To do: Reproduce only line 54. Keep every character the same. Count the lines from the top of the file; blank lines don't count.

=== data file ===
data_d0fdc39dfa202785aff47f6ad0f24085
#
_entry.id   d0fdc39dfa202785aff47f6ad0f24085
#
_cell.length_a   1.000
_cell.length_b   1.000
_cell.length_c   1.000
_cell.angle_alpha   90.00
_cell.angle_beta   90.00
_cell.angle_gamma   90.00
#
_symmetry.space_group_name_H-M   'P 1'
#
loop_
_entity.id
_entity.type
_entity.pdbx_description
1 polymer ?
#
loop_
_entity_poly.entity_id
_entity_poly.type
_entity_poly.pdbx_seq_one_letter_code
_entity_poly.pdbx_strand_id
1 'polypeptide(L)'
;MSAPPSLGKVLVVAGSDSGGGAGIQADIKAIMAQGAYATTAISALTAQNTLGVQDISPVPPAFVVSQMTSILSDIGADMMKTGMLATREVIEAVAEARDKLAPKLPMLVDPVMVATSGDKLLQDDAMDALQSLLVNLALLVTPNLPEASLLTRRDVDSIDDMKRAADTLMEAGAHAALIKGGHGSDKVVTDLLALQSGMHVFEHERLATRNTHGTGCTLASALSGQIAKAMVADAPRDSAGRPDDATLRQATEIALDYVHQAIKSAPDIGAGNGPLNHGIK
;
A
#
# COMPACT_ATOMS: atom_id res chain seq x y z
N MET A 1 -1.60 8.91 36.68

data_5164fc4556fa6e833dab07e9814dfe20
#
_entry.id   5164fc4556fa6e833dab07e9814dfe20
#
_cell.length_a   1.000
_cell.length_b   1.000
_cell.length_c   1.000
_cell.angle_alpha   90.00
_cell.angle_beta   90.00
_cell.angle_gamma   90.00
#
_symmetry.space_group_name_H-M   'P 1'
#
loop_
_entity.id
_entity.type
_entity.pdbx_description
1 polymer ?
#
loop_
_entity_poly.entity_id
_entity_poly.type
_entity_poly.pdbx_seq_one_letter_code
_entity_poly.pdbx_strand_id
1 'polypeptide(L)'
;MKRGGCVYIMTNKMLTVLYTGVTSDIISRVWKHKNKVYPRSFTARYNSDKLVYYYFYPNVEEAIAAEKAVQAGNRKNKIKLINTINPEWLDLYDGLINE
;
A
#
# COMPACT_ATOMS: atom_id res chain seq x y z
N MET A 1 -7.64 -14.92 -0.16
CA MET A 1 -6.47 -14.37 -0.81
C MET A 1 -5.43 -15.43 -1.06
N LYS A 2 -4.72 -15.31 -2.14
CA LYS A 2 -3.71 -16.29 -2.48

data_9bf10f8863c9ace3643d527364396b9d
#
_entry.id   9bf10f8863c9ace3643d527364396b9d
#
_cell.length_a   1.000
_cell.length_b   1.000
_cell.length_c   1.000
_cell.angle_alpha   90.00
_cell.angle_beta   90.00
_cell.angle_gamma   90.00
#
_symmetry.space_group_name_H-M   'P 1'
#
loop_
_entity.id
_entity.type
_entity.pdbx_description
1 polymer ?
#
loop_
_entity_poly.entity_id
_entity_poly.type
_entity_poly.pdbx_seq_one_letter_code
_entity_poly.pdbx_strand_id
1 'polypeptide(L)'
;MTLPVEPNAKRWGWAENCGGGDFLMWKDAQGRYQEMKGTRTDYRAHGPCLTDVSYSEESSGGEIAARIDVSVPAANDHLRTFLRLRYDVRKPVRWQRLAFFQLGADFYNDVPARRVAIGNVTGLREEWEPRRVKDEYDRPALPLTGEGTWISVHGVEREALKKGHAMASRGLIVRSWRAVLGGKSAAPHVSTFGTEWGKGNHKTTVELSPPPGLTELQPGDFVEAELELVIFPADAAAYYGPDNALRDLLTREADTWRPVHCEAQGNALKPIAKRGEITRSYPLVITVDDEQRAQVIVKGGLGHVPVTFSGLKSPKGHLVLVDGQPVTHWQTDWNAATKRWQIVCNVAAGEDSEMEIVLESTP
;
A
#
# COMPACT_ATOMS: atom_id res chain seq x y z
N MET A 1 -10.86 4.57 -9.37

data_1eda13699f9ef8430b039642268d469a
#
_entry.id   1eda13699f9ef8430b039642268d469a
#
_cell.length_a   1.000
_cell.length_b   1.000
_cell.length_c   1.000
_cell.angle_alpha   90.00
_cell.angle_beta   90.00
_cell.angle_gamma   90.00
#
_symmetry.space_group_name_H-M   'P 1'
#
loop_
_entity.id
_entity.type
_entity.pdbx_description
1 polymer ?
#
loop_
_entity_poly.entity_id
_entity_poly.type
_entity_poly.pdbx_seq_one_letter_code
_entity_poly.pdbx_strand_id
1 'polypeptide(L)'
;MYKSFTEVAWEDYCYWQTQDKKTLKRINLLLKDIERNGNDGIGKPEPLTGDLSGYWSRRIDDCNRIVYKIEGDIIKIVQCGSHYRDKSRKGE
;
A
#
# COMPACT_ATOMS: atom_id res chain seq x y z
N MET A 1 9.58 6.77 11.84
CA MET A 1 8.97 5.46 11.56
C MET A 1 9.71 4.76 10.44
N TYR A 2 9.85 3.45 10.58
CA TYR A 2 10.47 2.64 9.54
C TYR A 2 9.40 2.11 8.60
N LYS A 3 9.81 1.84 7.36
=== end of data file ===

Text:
_entity_poly.pdbx_seq_one_letter_code